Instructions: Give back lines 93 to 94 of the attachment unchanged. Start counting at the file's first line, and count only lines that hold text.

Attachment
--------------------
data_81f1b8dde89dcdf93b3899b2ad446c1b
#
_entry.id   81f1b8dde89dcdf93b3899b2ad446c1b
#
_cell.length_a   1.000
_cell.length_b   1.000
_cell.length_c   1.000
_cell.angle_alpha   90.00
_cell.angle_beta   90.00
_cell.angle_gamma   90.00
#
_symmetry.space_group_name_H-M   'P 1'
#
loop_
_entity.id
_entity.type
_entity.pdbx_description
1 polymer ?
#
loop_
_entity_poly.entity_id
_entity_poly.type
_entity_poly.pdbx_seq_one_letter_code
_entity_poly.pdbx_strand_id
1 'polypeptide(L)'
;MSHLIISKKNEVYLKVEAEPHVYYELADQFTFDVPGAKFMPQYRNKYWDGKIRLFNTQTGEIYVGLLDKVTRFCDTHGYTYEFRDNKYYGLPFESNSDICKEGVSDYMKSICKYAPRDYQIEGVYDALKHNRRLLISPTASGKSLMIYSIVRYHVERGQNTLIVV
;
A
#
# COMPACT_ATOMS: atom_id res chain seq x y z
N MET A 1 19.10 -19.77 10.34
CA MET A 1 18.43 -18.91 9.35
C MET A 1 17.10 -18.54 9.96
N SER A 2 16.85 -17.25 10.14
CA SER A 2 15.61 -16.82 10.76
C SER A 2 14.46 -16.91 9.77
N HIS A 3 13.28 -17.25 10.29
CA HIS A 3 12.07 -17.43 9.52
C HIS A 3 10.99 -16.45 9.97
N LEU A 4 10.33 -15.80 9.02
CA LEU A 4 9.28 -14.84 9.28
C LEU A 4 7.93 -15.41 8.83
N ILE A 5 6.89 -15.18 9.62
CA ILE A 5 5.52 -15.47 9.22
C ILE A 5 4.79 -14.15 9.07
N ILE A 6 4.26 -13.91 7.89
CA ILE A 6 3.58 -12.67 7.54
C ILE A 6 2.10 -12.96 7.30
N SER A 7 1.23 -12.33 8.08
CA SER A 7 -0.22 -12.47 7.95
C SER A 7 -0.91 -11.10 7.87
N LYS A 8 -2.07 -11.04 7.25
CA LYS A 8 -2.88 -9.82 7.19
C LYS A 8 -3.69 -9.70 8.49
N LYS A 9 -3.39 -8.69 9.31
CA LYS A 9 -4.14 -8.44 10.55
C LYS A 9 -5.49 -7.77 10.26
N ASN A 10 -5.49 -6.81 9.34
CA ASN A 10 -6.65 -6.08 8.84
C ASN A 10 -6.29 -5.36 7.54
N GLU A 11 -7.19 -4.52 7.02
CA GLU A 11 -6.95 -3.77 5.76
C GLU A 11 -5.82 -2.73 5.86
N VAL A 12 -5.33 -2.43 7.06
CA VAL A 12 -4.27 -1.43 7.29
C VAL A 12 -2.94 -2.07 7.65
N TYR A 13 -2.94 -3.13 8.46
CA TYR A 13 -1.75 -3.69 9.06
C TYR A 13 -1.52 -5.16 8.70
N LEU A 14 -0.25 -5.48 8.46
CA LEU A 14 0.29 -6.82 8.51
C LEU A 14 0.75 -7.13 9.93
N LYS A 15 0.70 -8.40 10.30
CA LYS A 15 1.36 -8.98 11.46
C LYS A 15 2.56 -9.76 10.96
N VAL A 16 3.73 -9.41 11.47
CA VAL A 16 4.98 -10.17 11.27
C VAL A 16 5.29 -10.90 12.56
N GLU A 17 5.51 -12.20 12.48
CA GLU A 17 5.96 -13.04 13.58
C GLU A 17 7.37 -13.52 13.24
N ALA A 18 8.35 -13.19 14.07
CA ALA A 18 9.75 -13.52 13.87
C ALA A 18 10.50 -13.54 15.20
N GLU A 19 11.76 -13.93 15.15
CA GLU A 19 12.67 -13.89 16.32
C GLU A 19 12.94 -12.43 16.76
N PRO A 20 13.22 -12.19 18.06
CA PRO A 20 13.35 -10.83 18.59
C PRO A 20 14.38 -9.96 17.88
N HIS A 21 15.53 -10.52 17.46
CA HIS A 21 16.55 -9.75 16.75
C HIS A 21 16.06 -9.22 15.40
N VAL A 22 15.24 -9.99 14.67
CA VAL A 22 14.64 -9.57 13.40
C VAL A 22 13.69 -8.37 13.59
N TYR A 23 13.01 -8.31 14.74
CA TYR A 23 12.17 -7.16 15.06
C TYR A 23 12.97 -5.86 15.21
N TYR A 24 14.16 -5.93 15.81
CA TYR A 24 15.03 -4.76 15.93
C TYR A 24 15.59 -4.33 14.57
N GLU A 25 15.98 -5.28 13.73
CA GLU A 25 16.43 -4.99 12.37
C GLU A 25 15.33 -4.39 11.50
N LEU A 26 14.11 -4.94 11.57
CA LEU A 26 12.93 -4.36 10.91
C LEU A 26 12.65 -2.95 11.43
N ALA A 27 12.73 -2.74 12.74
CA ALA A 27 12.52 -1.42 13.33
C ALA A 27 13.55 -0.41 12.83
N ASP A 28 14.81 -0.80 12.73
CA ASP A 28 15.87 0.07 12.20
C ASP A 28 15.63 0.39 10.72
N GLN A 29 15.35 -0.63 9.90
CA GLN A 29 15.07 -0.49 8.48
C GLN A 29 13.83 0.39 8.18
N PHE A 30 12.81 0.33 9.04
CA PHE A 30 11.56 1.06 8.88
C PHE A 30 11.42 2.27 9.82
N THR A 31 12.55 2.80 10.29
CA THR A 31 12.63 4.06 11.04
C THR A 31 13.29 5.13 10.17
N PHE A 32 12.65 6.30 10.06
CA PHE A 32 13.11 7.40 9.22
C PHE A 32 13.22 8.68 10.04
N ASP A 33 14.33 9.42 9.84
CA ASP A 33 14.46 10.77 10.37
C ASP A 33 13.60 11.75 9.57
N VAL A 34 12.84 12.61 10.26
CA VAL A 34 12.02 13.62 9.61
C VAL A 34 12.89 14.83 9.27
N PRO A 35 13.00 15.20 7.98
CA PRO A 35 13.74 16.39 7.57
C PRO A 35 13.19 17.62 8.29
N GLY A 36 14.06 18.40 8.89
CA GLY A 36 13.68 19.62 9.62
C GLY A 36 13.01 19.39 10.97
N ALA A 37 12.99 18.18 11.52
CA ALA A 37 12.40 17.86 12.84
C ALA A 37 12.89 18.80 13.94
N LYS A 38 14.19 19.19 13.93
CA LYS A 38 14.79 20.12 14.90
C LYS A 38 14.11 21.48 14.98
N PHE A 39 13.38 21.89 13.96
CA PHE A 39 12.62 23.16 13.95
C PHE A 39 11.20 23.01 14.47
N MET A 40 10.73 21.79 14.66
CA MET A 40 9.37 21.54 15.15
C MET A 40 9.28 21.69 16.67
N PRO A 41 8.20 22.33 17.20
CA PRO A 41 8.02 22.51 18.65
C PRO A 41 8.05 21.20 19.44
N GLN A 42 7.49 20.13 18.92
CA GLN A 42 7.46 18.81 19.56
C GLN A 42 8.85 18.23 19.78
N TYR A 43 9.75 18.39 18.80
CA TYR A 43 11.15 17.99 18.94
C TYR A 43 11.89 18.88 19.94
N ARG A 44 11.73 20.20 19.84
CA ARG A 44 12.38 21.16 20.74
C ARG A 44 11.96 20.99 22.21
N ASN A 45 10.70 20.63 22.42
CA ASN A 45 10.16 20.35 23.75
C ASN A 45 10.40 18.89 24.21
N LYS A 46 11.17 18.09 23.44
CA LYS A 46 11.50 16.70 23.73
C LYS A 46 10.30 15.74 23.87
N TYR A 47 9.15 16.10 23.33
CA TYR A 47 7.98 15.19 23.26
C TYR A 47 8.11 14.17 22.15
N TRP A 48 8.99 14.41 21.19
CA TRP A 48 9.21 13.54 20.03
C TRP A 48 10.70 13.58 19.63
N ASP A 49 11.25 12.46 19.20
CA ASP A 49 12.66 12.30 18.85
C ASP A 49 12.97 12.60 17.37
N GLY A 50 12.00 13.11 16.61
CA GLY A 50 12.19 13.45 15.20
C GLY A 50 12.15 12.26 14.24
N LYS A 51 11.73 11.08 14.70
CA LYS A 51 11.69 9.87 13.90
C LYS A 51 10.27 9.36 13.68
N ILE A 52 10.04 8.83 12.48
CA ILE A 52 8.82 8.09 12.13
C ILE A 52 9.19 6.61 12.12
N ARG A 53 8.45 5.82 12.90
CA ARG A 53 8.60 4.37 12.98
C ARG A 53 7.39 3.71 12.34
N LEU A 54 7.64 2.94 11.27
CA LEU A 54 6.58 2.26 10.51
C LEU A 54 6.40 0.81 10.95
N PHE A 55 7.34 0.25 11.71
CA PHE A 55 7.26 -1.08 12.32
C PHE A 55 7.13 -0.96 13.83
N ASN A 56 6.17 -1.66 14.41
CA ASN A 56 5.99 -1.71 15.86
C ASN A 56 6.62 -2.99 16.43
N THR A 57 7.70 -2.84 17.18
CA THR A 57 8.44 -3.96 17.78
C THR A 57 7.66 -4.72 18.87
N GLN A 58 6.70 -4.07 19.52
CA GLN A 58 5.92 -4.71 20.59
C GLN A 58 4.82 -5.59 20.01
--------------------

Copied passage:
C HIS A 21 16.06 -9.22 15.40
N VAL A 22 15.24 -9.99 14.67